environmental reality

Scientists have mostly come to agree that the earth has entered a new phase of its existence. The previous stage, the Holocene, lasted about 10,000 years and was characterized by periodic ice ages. The new period, the Anthropocene, is characterized by the effects of a new significant driving force in the earth’s geology: humanity. Of course, humans have been around for a long time, but only within the past century did human existence begin to fundamentally change the nature of the earth.

The two most interesting changes are those to the nitrogen cycle and the carbon cycle. In the 19th century, when experts were making dire predictions about the earth’s inability to feed a rapidly expanding population, the nitrogen cycle was offered as a prime example. Farms need nitrogen in certain forms to grow food. So, food production is limited to the speed of the nitrogen cycle. To solve that problem, humans created nitrogen fertilizer. It worked. The nitrogen cycle was sped up immensely (see the chart below). Crop yields smashed through the “nitrogen barrier” identified in the 19th century. The earth now produces enough food to support seven billion people, a mind-boggling number for the 19th century experts.

Nitrogen Cycle Chart

The downside to manipulating the nitrogen cycle has been pretty minor. The most significant negative effect is the creation of “coastal dead-zones.” Run-off from farms over long periods of time washes the remnants of nitrogen-based fertilizer to coastal areas. This alters the chemistry of the soil, making farming nearly impossible. However, in most areas, this problem is insignificant, since most countries prefer to build cities and ports, not farms, on their coasts.

The other cycle that has seen a major change is the carbon cycle. The carbon cycle naturally moves more quickly than the nitrogen cycle. The carbon emissions caused by human alterations to the environment (i.e. burning fossil fuels, deforestation, etc.) are equal to only about 10% of the earth’s capacity to convert CO2 back into oxygen. The problem is that prior to human intervention, that cycle was already functioning at capacity. So, the human alterations have thrown the cycle out of balance.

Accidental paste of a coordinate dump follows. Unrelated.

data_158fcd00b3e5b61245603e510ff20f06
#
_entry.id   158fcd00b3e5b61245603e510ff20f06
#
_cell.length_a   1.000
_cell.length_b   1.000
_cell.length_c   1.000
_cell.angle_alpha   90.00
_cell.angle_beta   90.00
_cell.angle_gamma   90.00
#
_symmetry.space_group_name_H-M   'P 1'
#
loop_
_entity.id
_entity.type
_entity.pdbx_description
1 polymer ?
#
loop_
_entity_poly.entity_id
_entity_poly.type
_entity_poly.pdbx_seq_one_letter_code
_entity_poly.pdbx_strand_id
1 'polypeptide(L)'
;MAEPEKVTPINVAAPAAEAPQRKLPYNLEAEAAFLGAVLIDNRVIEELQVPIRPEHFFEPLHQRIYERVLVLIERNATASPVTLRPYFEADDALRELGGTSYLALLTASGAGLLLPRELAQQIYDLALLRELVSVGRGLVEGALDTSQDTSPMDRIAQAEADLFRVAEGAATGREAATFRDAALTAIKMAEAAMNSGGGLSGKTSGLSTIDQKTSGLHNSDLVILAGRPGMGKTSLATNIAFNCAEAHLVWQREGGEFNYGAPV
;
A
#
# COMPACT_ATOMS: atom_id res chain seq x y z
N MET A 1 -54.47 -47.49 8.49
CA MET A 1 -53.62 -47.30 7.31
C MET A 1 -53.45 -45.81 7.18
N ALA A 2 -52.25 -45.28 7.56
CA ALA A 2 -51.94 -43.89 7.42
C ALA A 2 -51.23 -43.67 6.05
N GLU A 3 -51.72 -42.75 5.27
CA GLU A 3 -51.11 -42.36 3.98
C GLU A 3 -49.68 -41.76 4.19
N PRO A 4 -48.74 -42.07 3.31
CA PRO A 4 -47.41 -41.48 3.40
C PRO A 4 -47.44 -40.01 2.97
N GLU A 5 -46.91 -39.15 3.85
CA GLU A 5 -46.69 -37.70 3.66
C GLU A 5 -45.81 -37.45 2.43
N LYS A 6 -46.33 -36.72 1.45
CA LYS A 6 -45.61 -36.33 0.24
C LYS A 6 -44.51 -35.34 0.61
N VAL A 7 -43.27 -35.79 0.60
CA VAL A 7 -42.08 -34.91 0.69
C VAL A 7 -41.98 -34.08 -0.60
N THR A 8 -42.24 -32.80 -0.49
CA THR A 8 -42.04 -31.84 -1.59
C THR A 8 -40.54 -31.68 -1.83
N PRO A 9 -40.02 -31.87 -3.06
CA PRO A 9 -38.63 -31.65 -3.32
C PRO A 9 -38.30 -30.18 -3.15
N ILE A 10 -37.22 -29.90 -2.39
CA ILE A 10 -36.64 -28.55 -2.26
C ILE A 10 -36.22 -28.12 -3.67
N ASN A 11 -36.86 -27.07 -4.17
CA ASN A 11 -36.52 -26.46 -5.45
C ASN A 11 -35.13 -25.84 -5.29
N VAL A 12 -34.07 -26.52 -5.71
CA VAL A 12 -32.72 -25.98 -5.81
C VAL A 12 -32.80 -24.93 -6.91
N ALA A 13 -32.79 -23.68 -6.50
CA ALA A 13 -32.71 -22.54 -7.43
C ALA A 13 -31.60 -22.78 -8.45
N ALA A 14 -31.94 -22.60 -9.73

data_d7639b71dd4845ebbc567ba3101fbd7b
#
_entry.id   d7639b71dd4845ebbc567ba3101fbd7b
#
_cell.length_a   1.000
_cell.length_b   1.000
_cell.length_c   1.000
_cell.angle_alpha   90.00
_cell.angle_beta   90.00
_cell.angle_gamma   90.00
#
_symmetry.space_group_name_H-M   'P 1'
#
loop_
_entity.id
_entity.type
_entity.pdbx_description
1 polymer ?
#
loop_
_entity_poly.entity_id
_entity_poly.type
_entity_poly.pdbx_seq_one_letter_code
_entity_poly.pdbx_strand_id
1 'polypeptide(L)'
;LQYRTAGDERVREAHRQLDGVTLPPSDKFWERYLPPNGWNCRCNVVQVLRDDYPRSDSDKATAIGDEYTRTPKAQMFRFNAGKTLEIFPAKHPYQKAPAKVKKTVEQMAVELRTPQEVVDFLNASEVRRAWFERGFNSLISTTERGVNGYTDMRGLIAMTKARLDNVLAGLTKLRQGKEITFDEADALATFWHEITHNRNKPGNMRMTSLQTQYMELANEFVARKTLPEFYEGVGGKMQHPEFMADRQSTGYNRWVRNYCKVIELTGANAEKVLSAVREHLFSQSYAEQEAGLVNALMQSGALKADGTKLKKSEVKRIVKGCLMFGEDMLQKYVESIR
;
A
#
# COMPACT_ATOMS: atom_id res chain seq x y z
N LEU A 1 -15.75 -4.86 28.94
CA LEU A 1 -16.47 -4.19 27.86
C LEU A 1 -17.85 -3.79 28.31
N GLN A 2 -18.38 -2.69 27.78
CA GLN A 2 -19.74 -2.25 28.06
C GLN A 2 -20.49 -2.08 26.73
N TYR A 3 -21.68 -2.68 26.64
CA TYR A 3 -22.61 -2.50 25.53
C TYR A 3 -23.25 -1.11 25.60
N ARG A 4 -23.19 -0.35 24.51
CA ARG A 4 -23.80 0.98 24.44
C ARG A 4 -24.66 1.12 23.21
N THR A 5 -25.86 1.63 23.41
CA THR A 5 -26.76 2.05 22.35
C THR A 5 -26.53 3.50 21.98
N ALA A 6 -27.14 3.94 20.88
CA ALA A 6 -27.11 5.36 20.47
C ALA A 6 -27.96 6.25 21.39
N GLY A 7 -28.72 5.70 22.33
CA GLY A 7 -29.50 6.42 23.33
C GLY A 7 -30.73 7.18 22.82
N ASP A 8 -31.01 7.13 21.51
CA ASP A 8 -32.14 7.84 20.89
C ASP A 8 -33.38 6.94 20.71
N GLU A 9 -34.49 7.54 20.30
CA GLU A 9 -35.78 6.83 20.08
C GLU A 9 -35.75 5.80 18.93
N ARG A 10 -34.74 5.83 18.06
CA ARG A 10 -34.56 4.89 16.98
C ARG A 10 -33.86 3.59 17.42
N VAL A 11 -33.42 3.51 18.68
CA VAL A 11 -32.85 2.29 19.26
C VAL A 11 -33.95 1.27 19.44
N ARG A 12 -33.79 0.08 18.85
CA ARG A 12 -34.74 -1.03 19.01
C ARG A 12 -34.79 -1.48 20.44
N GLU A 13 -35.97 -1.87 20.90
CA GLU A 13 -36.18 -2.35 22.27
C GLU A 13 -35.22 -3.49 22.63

Scientists continue to debate whether this is causing global warming. However, there is no question that human existence has fundamentally altered the carbon cycle.

Environmentalist rhetoric tends to suggest that if humans would just stop impacting the environment, everything would be fine. Enviro-sceptics (I may have just invented that word) tend to suggest that no matter what humans do, the environment can take care of itself. Both positions are wrong. They both ignore the fact that humanity is, and will continue to be, a massive driving force in the environment. That can be a good thing (as it has been for the nitrogen cycle) or a bad thing (as it has been for the carbon cycle).

Thus, humans should try to fix the carbon cycle problem. However, solutions should not be judged by how “green” they seem. Converting farms that produce food into farms that produce fuel for automobiles, for example, is a terrible idea, even though it seems “green.” Ethanol subsidies in America and Europe have reduced the global food supply and led to higher food prices in wealthy parts of the world and food shortages and riots in less wealthy parts. Advancing the efficiency of carrying power over long distances does not seem as “green,” but is much more promising as a solution to the problem. If electric grids could become significantly more efficient, massive solar fields in deserts might be able to power entire countries at a cost comparable to burning coal or natural gas. Also, finding artificial ways to convert CO2 back into oxygen on a large scale, though unpopular with environmentalists, should be part of the conversation.

In short, Republicans are wrong to pretend that carbon emissions have no environmental impact. However, environmentalists are also wrong to pretend that any impact that humanity has on the environment is necessarily bad. Humanity will continue to impact the environment whether environmentalists like it or not. The solution is to separate the positive impacts from the negative ones and act accordingly.

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6 Responses to environmental reality

  1. villagebear says:

  2. Keri says:

    “Scientists continue to debate whether this is causing global warming.” I’m pretty sure that scientists have decided that it is causing global warming. It is the politicians (and to a lesser degree, the churches) who are still debating this issue.

    Ethanol subsidies make me sad and angry. There are so many starving people in our city/state/country/Earth and yet we’re essentially pouring food into gas tanks?

  3. Suszek says:

    It is probably true that a majority of scientists would agree that human-related carbon emissions are causing global warming, but all scientists would not agree. For example, Dr. Ritesh Arya will be presenting a study at the 2011 Global Conference on Global Warming in Lisbon that concluded that global warming is a natural, cyclical process, unrelated to carbon emissions.
    For a more extensive list of experts, see the Wiki article.

  4. Keri says:

    Random: I posted here about my dislike for ethanol, and then yesterday I had a phone interview for a company that owns an ethenol plant. Part of job description is doing marketing for the ethenol plant. Morally conflicted…

  5. Suszek says:

    That is a problem. Perhaps you could justify it on a “green energy brings jobs to Michigan basis.”

  6. Keri says:

    I could justify it that way… except that particular plant is in Nebraska. 🙂

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